The dish may be on the heavy side. But what lightens it up is the flourish of julienned fresh cucumbers and dill fronds over the top that add a bright vibrancy.
I was skeptical about the lemon accented sour cream that finished the dish. It seemed more Hungarian or Russian than Chinese or Korean, and more suited to goulash or stroganoff.
But it actually works, adding a rich, creamy component that kind of ties everything together even nicer. The only change I made, though, was to make only half the amount of lemon sour cream originally called for in the recipe. I don’t think you need 1 cup of it for four servings. I much prefer just a little drizzle of the sour cream sauce as an accent, and not so much that it weighs the whole dish down. But if you are a sour cream fanatic, feel free to make the full amount.
This is a homey dish — Asian-style. And thanks to such contributions by Telfeyan and so many other immigrants, our appetites are all the more contented.
Hand-Torn Noodles with Cumin Lamb
For the noodles:
2 cups all-purpose flour
1 tablespoon vegetable oil
3/4 cup water
For the herb salad:
1 English cucumber, cut into matchsticks
1 bunch fresh dill, fronds picked
Juice of 1 lemon
For the lamb:
2 tablespoons vegetable oil
1/2 white onion, diced
2 tablespoons minced shallot
1 1/2 tablespoons minced garlic
3 tablespoons ground cumin
1 pound ground lamb
3 tablespoons Chinese black vinegar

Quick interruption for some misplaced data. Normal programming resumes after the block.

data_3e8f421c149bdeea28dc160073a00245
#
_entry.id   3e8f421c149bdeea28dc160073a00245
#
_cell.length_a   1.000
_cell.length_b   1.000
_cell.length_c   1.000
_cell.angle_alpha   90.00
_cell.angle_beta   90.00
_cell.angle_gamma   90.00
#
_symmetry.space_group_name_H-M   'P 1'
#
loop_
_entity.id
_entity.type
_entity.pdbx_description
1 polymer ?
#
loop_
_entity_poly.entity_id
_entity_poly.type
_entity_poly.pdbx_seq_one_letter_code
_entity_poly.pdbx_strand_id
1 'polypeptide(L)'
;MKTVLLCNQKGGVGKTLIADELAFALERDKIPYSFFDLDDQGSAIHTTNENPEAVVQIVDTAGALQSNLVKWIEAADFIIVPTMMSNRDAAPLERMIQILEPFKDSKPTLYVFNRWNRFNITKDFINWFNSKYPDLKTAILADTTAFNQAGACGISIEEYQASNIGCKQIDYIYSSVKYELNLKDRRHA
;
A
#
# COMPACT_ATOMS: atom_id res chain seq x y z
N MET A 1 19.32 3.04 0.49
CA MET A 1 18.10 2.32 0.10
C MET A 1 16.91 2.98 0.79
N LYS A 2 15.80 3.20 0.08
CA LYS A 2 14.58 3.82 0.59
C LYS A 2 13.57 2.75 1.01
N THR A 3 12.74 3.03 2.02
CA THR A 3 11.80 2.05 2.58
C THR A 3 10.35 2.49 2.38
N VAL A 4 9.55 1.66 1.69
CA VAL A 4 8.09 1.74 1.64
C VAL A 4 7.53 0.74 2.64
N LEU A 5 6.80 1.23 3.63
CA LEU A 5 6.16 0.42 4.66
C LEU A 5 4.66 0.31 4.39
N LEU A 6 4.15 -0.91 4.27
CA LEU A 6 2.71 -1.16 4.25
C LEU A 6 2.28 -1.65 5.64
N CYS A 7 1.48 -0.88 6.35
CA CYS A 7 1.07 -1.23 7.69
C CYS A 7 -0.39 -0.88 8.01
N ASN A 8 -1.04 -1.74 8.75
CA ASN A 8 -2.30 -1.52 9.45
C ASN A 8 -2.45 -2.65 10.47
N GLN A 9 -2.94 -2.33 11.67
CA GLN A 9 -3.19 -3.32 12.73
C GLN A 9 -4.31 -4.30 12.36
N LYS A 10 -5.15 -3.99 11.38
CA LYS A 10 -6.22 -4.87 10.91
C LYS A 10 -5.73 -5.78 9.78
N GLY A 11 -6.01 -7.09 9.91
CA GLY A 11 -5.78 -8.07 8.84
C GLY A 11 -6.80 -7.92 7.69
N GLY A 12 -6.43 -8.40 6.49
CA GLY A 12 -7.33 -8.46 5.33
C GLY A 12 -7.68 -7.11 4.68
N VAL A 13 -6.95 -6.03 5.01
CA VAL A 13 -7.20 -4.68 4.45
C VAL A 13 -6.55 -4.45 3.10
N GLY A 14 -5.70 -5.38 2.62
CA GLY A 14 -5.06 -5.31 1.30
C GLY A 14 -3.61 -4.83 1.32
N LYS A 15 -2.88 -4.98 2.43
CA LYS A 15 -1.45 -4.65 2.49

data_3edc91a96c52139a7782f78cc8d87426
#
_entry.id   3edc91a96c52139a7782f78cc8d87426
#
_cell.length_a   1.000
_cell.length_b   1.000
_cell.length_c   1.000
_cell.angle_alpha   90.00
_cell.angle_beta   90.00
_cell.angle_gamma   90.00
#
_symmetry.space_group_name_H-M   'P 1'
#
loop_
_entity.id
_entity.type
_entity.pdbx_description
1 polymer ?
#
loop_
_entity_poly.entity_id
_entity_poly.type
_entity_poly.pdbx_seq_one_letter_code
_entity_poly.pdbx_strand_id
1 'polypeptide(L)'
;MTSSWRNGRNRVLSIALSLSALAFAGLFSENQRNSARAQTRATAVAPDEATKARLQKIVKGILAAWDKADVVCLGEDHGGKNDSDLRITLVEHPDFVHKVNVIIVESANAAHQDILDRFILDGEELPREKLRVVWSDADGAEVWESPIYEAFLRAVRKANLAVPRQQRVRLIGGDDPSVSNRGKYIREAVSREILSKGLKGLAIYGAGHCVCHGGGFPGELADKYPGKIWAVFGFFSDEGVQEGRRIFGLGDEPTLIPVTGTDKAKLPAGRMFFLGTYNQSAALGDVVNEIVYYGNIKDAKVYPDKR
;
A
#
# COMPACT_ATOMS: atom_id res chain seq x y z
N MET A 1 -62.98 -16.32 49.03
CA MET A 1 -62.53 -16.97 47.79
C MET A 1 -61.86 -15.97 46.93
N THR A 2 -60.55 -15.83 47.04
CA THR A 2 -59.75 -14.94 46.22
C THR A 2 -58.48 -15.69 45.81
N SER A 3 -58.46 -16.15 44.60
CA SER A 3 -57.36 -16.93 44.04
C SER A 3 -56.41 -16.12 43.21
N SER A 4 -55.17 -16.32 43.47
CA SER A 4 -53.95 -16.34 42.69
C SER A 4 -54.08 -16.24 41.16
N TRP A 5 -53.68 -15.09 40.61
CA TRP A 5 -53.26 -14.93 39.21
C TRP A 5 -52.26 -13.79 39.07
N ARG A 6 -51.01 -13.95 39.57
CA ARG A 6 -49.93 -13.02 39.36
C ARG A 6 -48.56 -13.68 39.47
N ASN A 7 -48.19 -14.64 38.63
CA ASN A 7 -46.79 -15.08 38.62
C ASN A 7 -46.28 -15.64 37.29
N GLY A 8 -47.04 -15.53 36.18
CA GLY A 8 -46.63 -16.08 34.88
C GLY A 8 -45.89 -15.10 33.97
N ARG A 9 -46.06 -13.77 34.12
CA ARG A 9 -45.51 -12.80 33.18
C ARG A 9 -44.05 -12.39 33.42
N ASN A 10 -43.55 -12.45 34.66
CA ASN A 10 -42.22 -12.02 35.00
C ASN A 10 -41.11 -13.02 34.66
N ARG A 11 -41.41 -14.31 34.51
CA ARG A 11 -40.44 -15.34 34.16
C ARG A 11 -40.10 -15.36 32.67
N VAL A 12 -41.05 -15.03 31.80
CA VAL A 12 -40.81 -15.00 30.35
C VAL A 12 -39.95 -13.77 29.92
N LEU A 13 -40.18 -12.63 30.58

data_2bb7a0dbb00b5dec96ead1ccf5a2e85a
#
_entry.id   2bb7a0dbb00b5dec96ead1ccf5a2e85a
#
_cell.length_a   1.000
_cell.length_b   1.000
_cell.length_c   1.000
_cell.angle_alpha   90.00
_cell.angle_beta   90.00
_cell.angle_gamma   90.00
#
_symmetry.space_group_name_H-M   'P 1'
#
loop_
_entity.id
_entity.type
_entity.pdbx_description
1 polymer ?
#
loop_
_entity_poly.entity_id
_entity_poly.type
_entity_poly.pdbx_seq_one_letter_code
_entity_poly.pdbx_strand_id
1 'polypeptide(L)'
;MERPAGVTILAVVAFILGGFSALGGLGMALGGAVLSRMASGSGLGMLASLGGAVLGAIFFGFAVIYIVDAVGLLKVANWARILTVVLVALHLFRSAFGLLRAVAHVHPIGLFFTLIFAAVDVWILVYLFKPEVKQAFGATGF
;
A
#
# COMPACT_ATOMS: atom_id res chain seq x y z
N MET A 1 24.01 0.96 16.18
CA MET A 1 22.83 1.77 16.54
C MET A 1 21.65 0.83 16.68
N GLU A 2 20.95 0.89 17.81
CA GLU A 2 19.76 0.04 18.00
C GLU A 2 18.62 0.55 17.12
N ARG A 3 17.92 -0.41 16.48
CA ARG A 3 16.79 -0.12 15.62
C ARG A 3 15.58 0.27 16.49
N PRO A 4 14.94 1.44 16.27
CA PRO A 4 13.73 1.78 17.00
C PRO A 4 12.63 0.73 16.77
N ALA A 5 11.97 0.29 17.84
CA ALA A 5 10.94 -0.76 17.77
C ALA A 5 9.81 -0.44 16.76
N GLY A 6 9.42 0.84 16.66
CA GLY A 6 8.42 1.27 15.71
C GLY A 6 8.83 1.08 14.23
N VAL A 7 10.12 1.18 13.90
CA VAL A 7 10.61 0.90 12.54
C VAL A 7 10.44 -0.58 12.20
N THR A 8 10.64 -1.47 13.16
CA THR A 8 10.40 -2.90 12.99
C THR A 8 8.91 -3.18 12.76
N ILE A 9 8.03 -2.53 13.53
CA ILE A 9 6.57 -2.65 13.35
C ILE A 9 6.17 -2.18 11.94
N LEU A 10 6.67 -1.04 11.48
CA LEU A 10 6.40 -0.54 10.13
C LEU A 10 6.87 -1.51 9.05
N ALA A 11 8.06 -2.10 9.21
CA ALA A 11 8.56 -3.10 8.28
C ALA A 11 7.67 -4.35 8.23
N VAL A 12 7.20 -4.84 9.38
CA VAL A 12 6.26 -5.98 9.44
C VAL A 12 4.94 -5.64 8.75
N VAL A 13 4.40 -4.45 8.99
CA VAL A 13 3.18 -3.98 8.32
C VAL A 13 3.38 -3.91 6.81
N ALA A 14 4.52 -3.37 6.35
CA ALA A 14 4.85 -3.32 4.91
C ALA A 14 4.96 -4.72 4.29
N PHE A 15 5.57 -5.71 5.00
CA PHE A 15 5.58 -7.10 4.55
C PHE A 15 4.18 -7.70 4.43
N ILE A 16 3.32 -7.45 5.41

1 teaspoon fish sauce
Salt and freshly ground pepper
1 small handful chopped fresh cilantro stems
1/2 cup sour cream, thinned with juice of 1/2 lemon
For the noodles: In a food processor fitted with the dough blade, combine the flour, 1/2 teaspoon of salt, and the vegetable oil. With the motor running, pour in the water and process for 30 to 45 seconds or until the dough starts coming up the sides of the bowl and forms a ball. Cover and let stand at room temperature for 30 minutes.
While the dough is resting, fill a medium saucepan with water and bring to a boil then add a big pinch of salt. Holding the ball of dough in one hand, use the index finger, middle finger, and thumb of your other hand to pull and tear off pieces of dough and carefully drop them into the boiling water. Continue with the remaining dough and cook for 2 to 3 minutes or until the noodles float to the surface. Drain the noodles and set aside.
For the herb salad: In a medium bowl, toss the cucumber matchsticks and dill fronds with the lemon juice, season to taste with salt, and set aside.
For the lamb: In a wok or large skillet, heat the vegetable oil over medium-high heat. Add the onion, shallot, and garlic and cook, stirring, for about 2 minutes or until the aromatics soften. Add the cumin and a pinch of cardamom and continue cooking for about 3 minutes or until the onions are translucent. Add the ground lamb and cook, using a spoon or chopsticks to break up the meat, for 3 to 4 minutes or until the lamb is mostly cooked through. Add the black vinegar and fish sauce and season to taste with salt and pepper. When the lamb is completely cooked, remove from the heat and add the cilantro stems.
Pour the lamb over the cooked noodles and toss to combine. Transfer to bowls, drizzle with the sour cream, and top with the herb salad, and serve.
Adapted from “A Place At The Table” by Gabrielle Langholtz and Rick Kinsel
More Asian-Influenced Noodles To Enjoy: Chilled Soba Noodles with Spicy Orange Sesame and Tofu
Plus: Panfried Pho Noodles
And: Sichuan Pork Ragu